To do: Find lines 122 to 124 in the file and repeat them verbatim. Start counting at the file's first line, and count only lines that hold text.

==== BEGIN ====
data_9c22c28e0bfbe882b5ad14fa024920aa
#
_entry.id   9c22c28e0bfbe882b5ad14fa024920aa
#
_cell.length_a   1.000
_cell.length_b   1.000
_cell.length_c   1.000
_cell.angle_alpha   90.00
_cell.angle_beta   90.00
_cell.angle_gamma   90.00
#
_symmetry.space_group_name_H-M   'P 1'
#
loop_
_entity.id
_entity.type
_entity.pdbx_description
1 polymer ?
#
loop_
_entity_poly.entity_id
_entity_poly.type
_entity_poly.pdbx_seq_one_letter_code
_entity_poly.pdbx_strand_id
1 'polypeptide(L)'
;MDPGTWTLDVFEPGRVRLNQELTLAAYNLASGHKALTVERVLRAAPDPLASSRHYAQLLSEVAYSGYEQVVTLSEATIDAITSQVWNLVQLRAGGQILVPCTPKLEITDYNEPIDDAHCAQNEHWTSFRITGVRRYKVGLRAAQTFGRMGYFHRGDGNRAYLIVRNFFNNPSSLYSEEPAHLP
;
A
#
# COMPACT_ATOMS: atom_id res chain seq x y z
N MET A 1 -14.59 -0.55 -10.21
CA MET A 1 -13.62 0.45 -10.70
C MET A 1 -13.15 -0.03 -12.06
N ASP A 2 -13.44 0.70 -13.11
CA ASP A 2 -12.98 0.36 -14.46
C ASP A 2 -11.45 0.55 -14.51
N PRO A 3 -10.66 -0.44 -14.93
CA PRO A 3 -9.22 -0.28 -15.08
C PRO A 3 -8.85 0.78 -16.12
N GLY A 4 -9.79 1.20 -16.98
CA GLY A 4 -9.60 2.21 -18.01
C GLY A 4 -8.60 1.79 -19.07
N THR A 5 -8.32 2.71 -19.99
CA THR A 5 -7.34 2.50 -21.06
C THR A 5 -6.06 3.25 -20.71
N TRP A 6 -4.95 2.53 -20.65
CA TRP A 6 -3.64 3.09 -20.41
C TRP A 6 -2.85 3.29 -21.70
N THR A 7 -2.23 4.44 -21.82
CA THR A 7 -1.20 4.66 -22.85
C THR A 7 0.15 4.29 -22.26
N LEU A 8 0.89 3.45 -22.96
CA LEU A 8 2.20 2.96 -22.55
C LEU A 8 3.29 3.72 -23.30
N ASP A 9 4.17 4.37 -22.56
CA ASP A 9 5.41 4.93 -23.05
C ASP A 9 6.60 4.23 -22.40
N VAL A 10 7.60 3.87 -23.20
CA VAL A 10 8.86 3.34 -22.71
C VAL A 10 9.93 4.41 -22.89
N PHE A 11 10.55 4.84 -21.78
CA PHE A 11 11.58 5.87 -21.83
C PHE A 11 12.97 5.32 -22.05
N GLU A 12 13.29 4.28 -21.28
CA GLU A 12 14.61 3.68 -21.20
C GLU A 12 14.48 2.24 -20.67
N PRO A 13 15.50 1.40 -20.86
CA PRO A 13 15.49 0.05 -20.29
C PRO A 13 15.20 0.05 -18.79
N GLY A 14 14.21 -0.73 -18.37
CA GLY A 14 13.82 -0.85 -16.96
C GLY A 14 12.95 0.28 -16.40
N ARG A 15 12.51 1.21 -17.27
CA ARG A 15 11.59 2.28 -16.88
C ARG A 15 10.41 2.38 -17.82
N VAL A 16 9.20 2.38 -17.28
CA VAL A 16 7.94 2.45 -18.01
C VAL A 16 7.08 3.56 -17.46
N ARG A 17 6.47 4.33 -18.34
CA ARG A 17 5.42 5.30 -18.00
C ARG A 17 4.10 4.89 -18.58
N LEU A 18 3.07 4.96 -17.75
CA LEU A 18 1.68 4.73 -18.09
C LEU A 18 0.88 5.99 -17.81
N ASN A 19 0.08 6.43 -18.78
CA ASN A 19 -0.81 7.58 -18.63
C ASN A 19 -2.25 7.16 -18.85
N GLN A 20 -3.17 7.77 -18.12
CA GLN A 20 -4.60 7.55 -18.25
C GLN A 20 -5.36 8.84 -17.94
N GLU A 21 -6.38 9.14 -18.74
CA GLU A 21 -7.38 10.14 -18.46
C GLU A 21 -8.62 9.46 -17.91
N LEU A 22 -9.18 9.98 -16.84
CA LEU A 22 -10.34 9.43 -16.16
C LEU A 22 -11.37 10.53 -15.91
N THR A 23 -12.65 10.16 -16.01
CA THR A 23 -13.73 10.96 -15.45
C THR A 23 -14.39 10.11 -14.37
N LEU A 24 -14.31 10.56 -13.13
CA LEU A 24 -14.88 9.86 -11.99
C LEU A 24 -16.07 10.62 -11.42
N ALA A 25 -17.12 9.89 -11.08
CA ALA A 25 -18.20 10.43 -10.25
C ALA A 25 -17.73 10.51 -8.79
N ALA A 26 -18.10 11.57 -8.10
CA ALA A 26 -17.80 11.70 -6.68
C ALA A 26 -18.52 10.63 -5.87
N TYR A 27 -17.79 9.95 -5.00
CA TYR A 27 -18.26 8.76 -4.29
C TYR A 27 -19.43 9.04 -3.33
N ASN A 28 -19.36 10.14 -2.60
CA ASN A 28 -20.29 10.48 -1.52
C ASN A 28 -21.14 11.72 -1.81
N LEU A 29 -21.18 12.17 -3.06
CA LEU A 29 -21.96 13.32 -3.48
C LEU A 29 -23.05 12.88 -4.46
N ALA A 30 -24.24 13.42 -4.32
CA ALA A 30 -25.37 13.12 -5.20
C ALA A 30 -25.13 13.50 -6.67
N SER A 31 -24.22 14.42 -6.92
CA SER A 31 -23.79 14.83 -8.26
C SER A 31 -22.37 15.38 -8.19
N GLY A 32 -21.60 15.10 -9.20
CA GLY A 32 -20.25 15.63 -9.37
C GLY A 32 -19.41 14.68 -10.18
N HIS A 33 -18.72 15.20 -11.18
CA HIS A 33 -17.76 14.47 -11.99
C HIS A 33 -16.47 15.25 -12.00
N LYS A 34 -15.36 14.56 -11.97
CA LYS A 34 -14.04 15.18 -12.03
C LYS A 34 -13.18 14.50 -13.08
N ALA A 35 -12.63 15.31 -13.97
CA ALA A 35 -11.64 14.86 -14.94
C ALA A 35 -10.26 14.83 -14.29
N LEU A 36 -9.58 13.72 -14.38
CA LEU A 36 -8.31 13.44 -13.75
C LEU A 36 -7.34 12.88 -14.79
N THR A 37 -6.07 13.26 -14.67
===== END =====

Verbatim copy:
CA SER A 31 -23.79 14.83 -8.26
C SER A 31 -22.37 15.38 -8.19
N GLY A 32 -21.60 15.10 -9.20